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Want to make your own webcomic? Here’s some advice from creators

As webcomic expert George Rohac put it: “There’s no magic wand that’s going to make or break your comic.” That being said, here’s some advice for aspiring creators.

Don’t bite off more than you can chew

No End creators Erli and Kromi suggest working on a shorter comic to start, so that you can grow accustomed to working on a webcomic, and can gradually find the tools and tricks you need to be efficient. But if you are planning on doing that epic, thousand-page story, plan ahead and leave room for change.

“It is so much easier to make a comic when you have written at least the bare bones of the story. Also it’s incredibly exciting when you start to approach that certain scene you’ve been literally waiting for years to get to.”

It’s going to take time

“Spike Trotman … always says, it takes 10 years to reap the benefits of what you do in the art world,” notes Isabelle Melançon of Hiveworks. “I think that’s true — even on the internet.”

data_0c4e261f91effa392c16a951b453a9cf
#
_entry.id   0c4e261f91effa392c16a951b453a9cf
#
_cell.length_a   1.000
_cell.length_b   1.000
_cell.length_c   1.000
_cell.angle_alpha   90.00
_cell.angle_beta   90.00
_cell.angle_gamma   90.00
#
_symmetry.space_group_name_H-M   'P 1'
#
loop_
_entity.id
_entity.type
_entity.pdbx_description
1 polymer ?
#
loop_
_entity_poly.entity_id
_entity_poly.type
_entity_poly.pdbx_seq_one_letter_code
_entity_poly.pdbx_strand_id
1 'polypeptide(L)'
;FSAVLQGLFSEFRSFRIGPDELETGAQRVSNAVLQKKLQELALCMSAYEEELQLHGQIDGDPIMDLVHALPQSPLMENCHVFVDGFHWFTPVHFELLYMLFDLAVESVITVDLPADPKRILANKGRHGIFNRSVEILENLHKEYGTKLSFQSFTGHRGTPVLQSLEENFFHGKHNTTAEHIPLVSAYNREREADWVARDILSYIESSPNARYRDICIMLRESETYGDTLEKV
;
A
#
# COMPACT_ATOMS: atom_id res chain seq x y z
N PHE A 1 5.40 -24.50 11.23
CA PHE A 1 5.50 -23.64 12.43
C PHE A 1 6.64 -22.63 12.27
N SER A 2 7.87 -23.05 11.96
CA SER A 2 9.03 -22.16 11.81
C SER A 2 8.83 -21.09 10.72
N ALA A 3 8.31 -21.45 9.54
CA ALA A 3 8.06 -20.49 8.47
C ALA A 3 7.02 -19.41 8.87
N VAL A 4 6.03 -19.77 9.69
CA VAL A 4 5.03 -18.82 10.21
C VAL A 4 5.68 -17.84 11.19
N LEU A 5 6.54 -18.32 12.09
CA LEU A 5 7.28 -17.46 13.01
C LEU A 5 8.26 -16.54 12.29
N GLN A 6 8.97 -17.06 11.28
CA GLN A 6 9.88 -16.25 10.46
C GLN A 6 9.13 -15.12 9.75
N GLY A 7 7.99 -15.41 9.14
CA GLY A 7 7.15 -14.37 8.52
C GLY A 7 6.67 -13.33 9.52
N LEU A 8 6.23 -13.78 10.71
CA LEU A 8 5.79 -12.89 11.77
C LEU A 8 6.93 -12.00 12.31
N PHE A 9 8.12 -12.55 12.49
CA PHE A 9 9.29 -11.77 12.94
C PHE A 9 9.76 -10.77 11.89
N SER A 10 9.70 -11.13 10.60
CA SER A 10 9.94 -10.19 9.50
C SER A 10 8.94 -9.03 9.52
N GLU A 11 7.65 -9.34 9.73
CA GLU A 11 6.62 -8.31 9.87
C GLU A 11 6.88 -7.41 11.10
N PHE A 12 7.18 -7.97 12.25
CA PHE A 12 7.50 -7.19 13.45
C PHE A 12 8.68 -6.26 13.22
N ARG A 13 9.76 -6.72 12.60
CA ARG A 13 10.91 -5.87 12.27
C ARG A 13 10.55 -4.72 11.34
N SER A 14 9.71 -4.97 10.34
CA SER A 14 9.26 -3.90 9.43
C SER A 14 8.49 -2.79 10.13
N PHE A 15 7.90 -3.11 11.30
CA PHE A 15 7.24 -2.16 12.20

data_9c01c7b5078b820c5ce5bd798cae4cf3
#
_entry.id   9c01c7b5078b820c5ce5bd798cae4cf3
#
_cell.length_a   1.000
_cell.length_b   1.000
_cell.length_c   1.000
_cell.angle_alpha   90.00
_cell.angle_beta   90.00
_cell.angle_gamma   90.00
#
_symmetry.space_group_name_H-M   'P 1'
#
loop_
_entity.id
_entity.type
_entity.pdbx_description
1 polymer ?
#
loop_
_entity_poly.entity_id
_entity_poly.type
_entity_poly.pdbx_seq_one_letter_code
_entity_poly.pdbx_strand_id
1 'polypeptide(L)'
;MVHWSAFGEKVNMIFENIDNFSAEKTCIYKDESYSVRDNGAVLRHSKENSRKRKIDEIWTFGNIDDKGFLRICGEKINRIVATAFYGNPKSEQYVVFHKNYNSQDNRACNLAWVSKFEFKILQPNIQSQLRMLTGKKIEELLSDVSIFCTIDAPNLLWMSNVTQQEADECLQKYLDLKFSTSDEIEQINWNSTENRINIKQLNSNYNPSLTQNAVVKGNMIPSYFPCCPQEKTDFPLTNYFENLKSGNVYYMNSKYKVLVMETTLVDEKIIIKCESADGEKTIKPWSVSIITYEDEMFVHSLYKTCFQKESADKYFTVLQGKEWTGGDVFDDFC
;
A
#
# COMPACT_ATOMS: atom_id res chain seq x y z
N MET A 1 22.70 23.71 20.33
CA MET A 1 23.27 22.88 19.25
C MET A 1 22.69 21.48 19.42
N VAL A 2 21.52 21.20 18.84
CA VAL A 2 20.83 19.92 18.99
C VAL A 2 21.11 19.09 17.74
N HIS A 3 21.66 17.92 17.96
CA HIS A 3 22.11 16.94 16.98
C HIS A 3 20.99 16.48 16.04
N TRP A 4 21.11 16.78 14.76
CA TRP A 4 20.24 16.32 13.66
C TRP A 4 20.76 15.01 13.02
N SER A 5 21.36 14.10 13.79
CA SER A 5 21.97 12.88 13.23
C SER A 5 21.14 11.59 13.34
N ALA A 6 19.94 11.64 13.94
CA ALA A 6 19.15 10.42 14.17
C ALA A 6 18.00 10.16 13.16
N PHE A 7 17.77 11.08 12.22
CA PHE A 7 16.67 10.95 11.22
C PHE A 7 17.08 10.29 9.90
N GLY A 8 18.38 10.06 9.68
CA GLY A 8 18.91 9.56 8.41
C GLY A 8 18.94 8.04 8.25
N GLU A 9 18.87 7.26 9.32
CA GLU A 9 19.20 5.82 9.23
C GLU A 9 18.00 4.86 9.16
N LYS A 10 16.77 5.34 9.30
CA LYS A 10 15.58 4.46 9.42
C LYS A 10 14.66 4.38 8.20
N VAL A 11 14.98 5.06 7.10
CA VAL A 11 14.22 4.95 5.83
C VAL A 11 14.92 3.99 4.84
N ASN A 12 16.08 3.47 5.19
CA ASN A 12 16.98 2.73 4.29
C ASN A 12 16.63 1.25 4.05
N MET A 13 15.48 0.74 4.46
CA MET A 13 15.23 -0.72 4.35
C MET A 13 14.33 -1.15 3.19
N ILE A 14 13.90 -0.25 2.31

Her webcomic, Namesake, started gaining speed after three or four years. Now, after working in webcomics for about a decade, she says she’s reached a “sweet spot” with her art and monetization. “If you have a good idea, it will eventually gain some traction,” Melançon says, and for most people, that return will likely come after a couple years.

It doesn’t have to be perfect

“Don’t be so hard on yourself. Draw what makes you happy and throw it on the world, however imperfect you think it is,” Big Jo creator Julia Arostegi writes. “I decided to just post my silly, self-indulgent comic online in the spirit of ‘I’ve got nothing to lost,’ and it was a revelation for me. Perfectionism was just getting in my way. The important thing is to have fun.”

Know your rights

Unless you’re a fully independent creator, it’s important to keep on your toes, Rohac says. Don’t “just trust the editor that you like that’s really nice if you’re not getting paid on time or you’re worried about language in a contract,” he says. “Don’t feel like you’re throwing shade if you’re like, ‘Hey, I haven’t been paid’ or ‘Hey, I think this clause is weird.’”

Kill your darlings

“You have to self-reflect on whether an idea is working or not,” Melançon says. “So when you bark up the wrong tree, you have to take care of that yourself.”

Read More: A Guide to Webcomic Platforms

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